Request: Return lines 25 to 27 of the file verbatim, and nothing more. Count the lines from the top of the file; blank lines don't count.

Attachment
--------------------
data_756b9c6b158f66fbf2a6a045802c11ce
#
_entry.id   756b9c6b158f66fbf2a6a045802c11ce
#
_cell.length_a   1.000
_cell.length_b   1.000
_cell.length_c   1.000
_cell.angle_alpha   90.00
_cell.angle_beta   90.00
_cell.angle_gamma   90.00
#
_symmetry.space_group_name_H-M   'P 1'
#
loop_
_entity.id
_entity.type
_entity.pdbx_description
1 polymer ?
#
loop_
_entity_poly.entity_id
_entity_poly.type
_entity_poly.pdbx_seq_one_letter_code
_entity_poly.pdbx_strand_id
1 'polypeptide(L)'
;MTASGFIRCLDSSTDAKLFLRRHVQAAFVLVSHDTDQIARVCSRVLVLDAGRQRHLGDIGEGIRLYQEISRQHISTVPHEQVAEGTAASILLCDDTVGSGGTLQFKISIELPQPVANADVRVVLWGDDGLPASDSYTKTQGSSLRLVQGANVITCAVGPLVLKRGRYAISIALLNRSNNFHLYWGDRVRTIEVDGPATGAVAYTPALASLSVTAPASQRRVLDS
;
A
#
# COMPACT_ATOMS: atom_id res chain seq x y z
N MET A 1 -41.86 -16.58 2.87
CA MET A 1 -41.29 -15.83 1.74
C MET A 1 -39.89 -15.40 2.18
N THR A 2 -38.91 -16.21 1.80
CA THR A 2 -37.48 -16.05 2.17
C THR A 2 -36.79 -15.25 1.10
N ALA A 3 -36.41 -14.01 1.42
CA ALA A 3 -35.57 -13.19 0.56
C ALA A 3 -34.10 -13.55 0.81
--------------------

1 'polypeptide(L)'
;MTASGFIRCLDSSTDAKLFLRRHVQAAFVLVSHDTDQIARVCSRVLVLDAGRQRHLGDIGEGIRLYQEISRQHISTVPHEQVAEGTAASILLCDDTVGSGGTLQFKISIELPQPVANADVRVVLWGDDGLPASDSYTKTQGSSLRLVQGANVITCAVGPLVLKRGRYAISIALLNRSNNFHLYWGDRVRTIEVDGPATGAVAYTPALASLSVTAPASQRRVLDS
;